If you have suffered harm as a result of negligent medical treatment in Illinois, the doctor, hospital, or other medical provider could be liable for medical malpractice. In this article, we'll discuss some important state laws that will likely affect a medical malpractice lawsuit in Illinois, including the deadline for filing the claim, the "affidavit of merit" requirement, and the current state of damage "caps" in Illinois medical malpractice cases. Read on for the details.
A "statute of limitations" is a law that sets a time limit on the right to file a lawsuit. There are different deadlines for different types of cases, but the deadlines are always strict. And try to file the lawsuit after the time limit passes, the court will almost certainly throw out your case. That's why it's so important to understand the applicable statute of limitations—and to abide by it.
In Illinois, you must file a medical malpractice lawsuit against a doctor, hospital, or other health care provider within two years of when you knew, or reasonably should have known, of the provider's negligent action (or inaction) in connection with your medical treatment. But, under what's known as a "statute of repose," the law also says that regardless of when you discover that you were harmed by medical negligence, if more than four years have passed since the malpractice occurred, you're barred from filing a lawsuit against the provider.
In other words, if you discover the malpractice injury more than four years after the date of the conduct that caused it and then try to file a claim, your lawsuit will be thrown out. What's more, if you sue more than two years after you discover an injury that might have been caused by medical malpractice, or more than two years after you should have (in the eyes of the law, anyway) figured out that the injury might have been caused by malpractice, your lawsuit will be thrown out.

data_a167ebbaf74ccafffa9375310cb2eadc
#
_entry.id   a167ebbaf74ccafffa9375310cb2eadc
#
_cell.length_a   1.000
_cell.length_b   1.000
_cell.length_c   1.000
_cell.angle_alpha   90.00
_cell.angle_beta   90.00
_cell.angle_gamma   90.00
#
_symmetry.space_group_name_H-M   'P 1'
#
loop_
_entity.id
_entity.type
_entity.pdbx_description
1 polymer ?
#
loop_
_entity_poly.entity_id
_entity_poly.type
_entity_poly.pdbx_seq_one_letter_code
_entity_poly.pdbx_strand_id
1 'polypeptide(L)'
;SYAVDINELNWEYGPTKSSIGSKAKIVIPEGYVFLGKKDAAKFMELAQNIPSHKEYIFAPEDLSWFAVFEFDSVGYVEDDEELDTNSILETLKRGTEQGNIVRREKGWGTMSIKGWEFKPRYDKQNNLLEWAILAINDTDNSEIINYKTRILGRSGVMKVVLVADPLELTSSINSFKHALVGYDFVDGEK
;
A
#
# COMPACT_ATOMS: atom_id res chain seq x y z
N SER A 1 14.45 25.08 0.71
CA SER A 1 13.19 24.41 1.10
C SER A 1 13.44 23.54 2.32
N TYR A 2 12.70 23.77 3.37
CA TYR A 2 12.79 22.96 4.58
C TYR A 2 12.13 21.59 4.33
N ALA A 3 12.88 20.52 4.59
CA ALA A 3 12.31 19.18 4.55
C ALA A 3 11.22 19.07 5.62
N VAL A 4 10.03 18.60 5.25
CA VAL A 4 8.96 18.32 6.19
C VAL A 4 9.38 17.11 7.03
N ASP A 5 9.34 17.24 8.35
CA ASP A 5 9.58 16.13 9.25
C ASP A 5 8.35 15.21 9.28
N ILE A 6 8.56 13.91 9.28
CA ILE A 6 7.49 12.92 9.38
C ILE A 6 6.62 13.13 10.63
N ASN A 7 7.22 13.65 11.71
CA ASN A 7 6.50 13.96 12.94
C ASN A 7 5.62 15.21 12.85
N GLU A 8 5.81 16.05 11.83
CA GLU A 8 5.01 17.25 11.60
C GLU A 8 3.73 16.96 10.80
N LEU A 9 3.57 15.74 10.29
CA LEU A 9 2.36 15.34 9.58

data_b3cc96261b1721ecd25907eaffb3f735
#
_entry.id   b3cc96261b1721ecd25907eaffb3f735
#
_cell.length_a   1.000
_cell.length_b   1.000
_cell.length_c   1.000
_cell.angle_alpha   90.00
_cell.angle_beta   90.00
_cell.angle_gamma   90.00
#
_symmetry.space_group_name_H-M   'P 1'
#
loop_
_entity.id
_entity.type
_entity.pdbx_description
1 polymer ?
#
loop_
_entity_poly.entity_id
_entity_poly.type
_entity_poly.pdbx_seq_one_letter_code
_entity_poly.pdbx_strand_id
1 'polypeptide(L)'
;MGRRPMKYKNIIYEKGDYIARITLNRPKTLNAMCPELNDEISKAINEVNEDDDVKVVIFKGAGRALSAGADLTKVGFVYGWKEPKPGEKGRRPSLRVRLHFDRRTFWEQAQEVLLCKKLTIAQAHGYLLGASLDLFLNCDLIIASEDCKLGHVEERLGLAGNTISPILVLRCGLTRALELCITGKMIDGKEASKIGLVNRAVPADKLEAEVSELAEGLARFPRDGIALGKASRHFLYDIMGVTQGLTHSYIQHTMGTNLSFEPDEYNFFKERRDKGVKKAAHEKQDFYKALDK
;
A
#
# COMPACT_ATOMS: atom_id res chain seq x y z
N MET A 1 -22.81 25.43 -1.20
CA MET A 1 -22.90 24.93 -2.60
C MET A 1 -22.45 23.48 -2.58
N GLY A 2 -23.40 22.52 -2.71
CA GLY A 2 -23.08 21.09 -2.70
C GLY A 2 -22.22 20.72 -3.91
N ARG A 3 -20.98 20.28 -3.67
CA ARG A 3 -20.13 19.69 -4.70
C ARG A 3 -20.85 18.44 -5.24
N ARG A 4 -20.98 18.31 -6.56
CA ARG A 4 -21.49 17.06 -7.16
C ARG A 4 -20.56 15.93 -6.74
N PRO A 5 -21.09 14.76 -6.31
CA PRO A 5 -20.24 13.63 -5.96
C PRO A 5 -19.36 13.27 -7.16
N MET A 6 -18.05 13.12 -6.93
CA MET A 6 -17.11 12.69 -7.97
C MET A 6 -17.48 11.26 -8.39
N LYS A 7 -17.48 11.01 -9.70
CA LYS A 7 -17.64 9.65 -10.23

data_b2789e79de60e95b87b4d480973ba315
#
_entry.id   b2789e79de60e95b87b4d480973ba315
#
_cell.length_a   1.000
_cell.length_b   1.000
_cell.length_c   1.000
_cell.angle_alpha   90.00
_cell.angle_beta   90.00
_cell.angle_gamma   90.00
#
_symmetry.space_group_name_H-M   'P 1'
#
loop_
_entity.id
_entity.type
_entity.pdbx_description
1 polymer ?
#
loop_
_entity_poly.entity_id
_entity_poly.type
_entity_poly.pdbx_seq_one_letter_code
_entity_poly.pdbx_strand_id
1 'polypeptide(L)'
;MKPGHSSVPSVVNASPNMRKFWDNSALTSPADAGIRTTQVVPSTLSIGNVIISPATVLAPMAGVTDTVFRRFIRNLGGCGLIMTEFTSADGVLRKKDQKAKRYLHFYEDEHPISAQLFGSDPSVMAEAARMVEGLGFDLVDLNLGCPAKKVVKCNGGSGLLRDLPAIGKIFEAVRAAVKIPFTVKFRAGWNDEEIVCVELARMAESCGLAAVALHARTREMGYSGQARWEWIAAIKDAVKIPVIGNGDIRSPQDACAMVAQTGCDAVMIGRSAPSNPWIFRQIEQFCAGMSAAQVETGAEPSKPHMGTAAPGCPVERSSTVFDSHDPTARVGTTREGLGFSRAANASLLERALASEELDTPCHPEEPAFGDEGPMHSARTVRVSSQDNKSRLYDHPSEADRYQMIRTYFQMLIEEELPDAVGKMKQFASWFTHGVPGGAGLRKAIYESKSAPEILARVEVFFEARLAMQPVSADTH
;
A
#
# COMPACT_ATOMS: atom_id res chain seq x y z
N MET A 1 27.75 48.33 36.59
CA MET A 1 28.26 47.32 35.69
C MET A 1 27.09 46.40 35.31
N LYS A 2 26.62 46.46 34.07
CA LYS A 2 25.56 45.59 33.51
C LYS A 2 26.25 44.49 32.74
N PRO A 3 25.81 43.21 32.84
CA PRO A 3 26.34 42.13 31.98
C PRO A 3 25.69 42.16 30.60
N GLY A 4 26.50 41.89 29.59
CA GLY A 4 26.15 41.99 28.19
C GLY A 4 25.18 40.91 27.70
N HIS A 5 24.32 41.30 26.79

There are special rules for patients who were younger than 18 years of age when the alleged malpractice occurred. If that's the case, the lawsuit must be filed within eight years of the injury, but in no event can the case be brought later than the person's 22nd birthday.
(735 ILCS 5/13-212 (2022).)
In Illinois, alongside the complaint that starts the lawsuit, a medical malpractice plaintiff must also file an affidavit declaring that the "affiant" (usually the plaintiff's attorney) has reviewed the facts of the case with a qualified health care professional who:
The affidavit must also state that, after reviewing the patient's medical records and other evidence, the consulted health care professional has determined that "there is a reasonable and meritorious cause" for the plaintiff to file the medical malpractice lawsuit. This determination must be included in a written report, authored by the health care professional, and attached to the initial lawsuit documentation.
If the plaintiff is unable to get the required consultation because the statute of limitations filing deadline is approaching, the affidavit must state this at the time of the filing of the lawsuit, and a second, compliant affidavit and health care professional's report must be filed with the court no more than 90 days after the filing of the lawsuit.
Note that failure to file an affidavit of merit will be grounds for the court to dismiss the lawsuit.
This is a somewhat simplified explanation of the "affidavit of merit" requirement. For more details, talk to a qualified medical malpractice attorney, or read the law at 735 ILCS 5/2-622.
As part of the state's broader tort reform efforts, Illinois legislators passed a law that capped the amount of noneconomic damages that a medical malpractice plaintiff could recover in a successful lawsuit. Noneconomic damages include compensation for intangible losses, such as pain and suffering, anxiety, disability, and disfigurement. But in 2010, the Illinois Supreme Court ruled that this law was unconstitutional and the damage-cap statute was eventually repealed. (Lebron v. Gottlieb Memorial Hospital, 237 Ill.2d 217 (2010).)
Economic damages, on the other hand, were never subject to the state's statutory damage cap. Economic damages can include compensation for lost income and earning capacity, medical treatment for injuries resulting from the malpractice (past and future), and other financial losses caused by the health care provider's error.